Many discussions were found online regarding the topic in both English and Arabic, although Arabic results were significantly higher  with over 65% of results being in Arabic. From this we can draw the conclusion that Arab users feel more comfortable discussing their electronic devices in the Arabic language on different social media platforms.

In total 1,069 results were captured over the seven day period January 17-24, 2011. A sample of 10% of the total data was used to give insight on the buzz.

We chose to graph the results for all the brands in one graph, in order to easily compare the results over the week. The iPad had the highest number of results by far (910), leaving the rest of the brands to fall very far behind. Motorola came in second, with 130 results over the span of the week, followed by Samsung, with 45 results and lastly, BlackBerry with only 19 results.

The vast majority of posts were found on ‘Micro-blogs’ such as Twitter (57%), followed by ‘Other Media Types’ (19%), which refers to comments posted below news articles, and ‘Message Boards/Forums’ (18%). So, although Twitter is a popular means of sharing information with others about electronic devices, many Arab users utilize popular electronics forums and leave comments below articles of interest in relation to tablet PCs.

According to our system, online conversations most frequently occurred in Egypt or by Egyptian users, with 52% of the share of coverage. The United Arab Emirates followed with 23% of conversations. This is a clear indication that Egyptian users have significant impact, in terms of social media in the Arab Region.

How did people feel?

Sentiment distribution in regards to each of the brands is illustrated in the graph below:

In general, if the question posed was: “How do you feel about the iPad/Xoom/Tab/Playbook?”, the Motorola had the highest amount of positive responses (51%).  Meanwhile the iPad had the highest amount of negative feedback (39%). It is important to note however, the iPad has been in the market the longest and has also accumulated the highest amount of results in general.

Nonetheless, we should also point out, according to our findings, users in the Arab region are very optimistic about the Motorola Xoom.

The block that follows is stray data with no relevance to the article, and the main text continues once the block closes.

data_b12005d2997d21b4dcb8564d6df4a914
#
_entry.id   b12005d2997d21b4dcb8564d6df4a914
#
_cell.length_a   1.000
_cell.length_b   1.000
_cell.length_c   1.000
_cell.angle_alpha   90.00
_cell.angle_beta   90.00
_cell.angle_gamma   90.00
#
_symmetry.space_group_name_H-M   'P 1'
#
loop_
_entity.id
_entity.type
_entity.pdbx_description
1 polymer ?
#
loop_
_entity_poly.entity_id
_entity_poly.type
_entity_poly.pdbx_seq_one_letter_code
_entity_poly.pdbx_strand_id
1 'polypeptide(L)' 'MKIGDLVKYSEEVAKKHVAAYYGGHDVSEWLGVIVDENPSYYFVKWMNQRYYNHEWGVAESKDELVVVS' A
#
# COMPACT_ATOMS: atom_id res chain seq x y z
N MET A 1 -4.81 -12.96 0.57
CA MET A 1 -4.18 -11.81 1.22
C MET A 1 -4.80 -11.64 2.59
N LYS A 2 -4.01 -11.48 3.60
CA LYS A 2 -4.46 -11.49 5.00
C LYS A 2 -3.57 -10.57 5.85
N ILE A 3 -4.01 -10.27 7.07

Most of the results captured were neutral in sentiment and simply shared news about any one of the devices.

What were people saying?

There was a wide variety of comments to be found. Many people had questions about the devices, some had problems that they wanted help with in regards to the products and some simply wanted to share information with others on social media platforms. The following is a variety of comments found by Socialeyez surrounding the tablets:

Many users chose to compare devices on social media platforms:

“RIM: PlayBook battery life will be ‘equal or greater than the iPad with smaller battery size’ http://t.co/9N0Nrs3 via @engadget”

“Damn guys! Can’t carry a blackberry, Iphone & Ipad all at the same time.. Maybe I’ll get the new ipad..???”

“Plying classical music on my ipad. This thing can do wonders. Can’t wait for the @blackberry playbook tho!!”

“Having handled an iPad it would be a bit too big and heavy for me as a commuter device. The kindle sized galaxy tab is much friendlier.”

Some discussed issues that they had with their devices:

“I am using Galaxy Tab and am facing some problem. I could successfully install and activate the software….. post which the software is not working.”

And, many used social media as a way of sharing information and links:

“Mobile Holy Quran for iPad لقراءة القرآن الكريم من الآيباد …: Mobile Holy Quran for iPad لقراءة القرآن الكريم … http://bit.ly/ebUWhj

“Motorola’s First Android Tablet to Retail for $800 [REPORT] – http://on.mash.to/f6VUvv

The Buzz – Tunisia

January 20, 2011

On December 17, 2010 a young street vendor in Tunisia, named Mohammed Bouazizi stood in front of a government building, doused himself in gasoline, and lit himself ablaze.